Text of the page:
Gear, such as helmets, cleats or running shoes that fit properly, minimize the potential for injury.
  • Pre-game warmups.
    Athletes should gradually “warm up” by slowly bringing their heart rate up with low-impact exercises, such as jogging in place or jumping jacks.
  • Actively stretch.
    Stretching releases muscle tension, helping protect against injury. Experts recommend a good stretch goes just beyond the point of resistance and should NOT involve bouncing. Stretches should be held for 10-12 seconds. Ample recovery time.
    Do not increase activity, weight, mileage or pace by more than 10 percent per week.
  • Cool down.
    Following a workout, athletes should cool down and repeat the stretching exercises. To prevent injuries resulting from overuse, obtain instruction on proper training and technique from a coach/athletic trainer. Additionally, athletes who play sports year round are more likely to develop overuse injuries and may want to take one season off per year.

BE A STUDENT-ATHLETE, NOT AN ATHLETE FIRST, STUDENT SECOND

While the perception of the “dumb jock” has existed for decades, researchers at the University of Kansasrecently found that children and teens who participate in athletics are actually more likely to do well in academics.

Get your high school athlete a daily planner to record important school and sports dates. Ensure they’re writing down important due dates for schoolwork, projects, tests and papers, giving school a priority over sports. Encourage your young athlete to not procrastinate. Make sure they take advantage of their weekends, free periods and study halls to get ahead. Look into school resources like, study groups or tutors if your child is still struggling.

MANAGE STRESS

Participating in high school sports can be stressful. Balancing practice, competition, school and other social activities, adds to the pressure of high school. Inadequately managed stress can lead to anxiety, withdrawal, aggression, physical illness or poor coping skills, such as drug and/or alcohol use. Medical experts recommend reducing stress levels by:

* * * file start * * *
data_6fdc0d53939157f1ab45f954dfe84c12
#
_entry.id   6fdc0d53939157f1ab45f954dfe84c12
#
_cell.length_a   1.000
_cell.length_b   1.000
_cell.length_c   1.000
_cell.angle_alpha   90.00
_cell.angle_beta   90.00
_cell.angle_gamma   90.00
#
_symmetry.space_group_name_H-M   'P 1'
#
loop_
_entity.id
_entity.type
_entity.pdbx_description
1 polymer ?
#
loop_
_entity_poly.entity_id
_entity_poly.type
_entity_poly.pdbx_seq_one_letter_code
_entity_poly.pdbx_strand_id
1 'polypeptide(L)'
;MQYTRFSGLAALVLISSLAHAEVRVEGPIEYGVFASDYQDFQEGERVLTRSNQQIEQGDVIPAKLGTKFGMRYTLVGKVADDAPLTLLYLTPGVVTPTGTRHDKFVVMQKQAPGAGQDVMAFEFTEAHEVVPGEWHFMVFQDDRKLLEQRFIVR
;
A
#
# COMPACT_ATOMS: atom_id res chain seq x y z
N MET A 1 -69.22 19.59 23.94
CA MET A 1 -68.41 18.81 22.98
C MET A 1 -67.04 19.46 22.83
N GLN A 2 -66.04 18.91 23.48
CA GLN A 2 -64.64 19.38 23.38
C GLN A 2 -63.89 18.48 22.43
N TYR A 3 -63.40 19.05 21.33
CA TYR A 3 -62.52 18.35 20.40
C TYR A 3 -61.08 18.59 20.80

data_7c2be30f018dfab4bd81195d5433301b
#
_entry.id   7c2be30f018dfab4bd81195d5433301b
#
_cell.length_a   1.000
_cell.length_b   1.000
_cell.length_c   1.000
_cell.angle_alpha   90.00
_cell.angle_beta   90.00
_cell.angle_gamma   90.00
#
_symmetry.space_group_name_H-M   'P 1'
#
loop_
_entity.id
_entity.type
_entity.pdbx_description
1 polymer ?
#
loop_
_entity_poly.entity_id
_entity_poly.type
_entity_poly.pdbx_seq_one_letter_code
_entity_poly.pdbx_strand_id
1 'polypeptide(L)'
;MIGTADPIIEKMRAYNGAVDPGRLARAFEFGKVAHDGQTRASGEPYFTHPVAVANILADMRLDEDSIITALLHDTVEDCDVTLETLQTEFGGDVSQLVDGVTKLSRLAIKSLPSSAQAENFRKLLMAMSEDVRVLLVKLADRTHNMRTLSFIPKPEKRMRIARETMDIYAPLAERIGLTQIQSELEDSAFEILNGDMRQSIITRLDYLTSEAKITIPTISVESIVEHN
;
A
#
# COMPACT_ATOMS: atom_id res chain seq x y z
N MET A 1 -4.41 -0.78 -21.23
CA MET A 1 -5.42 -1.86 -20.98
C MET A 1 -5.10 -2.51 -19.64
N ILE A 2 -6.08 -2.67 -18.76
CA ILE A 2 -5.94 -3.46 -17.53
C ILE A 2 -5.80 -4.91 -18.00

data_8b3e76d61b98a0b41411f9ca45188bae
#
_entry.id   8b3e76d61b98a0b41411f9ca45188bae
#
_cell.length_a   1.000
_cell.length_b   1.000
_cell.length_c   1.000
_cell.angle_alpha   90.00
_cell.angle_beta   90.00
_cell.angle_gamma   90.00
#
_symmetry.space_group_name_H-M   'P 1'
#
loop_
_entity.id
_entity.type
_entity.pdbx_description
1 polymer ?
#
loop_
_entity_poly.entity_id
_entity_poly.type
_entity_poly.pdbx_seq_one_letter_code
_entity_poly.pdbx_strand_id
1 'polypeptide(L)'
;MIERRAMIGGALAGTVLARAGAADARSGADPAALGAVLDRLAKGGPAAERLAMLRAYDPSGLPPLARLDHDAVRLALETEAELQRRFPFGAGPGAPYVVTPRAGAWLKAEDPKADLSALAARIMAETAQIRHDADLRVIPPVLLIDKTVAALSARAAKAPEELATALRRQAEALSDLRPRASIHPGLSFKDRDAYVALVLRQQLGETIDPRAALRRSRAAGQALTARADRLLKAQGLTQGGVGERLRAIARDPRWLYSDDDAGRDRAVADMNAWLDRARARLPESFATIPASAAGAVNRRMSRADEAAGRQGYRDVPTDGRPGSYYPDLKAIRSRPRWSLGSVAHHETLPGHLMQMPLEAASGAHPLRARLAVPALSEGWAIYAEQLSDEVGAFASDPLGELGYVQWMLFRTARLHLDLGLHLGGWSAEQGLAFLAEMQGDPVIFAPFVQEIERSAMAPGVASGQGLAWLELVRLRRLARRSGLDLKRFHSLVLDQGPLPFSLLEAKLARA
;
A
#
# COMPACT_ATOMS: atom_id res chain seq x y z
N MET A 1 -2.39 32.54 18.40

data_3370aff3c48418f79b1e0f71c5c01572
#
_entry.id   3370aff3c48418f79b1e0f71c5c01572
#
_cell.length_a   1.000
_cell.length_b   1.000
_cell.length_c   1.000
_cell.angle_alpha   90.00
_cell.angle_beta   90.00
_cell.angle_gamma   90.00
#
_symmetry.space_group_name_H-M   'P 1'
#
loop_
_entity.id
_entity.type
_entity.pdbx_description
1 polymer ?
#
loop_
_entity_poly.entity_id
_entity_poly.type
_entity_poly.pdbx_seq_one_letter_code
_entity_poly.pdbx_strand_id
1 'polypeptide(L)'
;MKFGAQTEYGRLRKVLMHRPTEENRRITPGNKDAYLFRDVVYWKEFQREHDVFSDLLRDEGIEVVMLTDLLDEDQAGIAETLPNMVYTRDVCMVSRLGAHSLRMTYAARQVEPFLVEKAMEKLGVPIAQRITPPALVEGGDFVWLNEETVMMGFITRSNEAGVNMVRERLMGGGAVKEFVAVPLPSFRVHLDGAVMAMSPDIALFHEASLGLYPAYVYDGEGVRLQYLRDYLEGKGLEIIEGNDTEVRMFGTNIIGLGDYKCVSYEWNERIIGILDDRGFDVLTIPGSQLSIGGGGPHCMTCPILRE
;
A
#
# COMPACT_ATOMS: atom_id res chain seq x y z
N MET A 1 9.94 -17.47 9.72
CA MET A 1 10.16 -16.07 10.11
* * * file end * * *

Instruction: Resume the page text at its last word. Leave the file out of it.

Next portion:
• Eating a well-balanced diet and exercise regularly.
  • Avoiding caffeine, which can worsen anxiety and agitation.
  • Practicing relaxation techniques such as deep-breathing exercises and meditation.
  • Taking a break from stress by listening to music, talking to a friend, drawing, writing, or spending time with a pet.
  • Learning to feel good about doing a ‘good enough’ job rather than demanding perfection from yourself.
  • Getting a minimum of eight hours of sleep each night.

In the end, it’s important to realize that your high school athlete is still a kid, and being a kid should be fun. Strict rules and depriving your high school athlete of certain foods or activities is not a productive way to develop healthy habits. Instead, teach your student-athlete about the importance of nutrition, not just for performance, but health in general, but also allow them to be kids, too.

If your young athlete implements these habits into their routine, they’ll see significant improvement in their performance and be encouraged to continue putting these habits into practice. These healthy habits will help fuel your high school athlete through their next practice, game and throughout the rest of their life.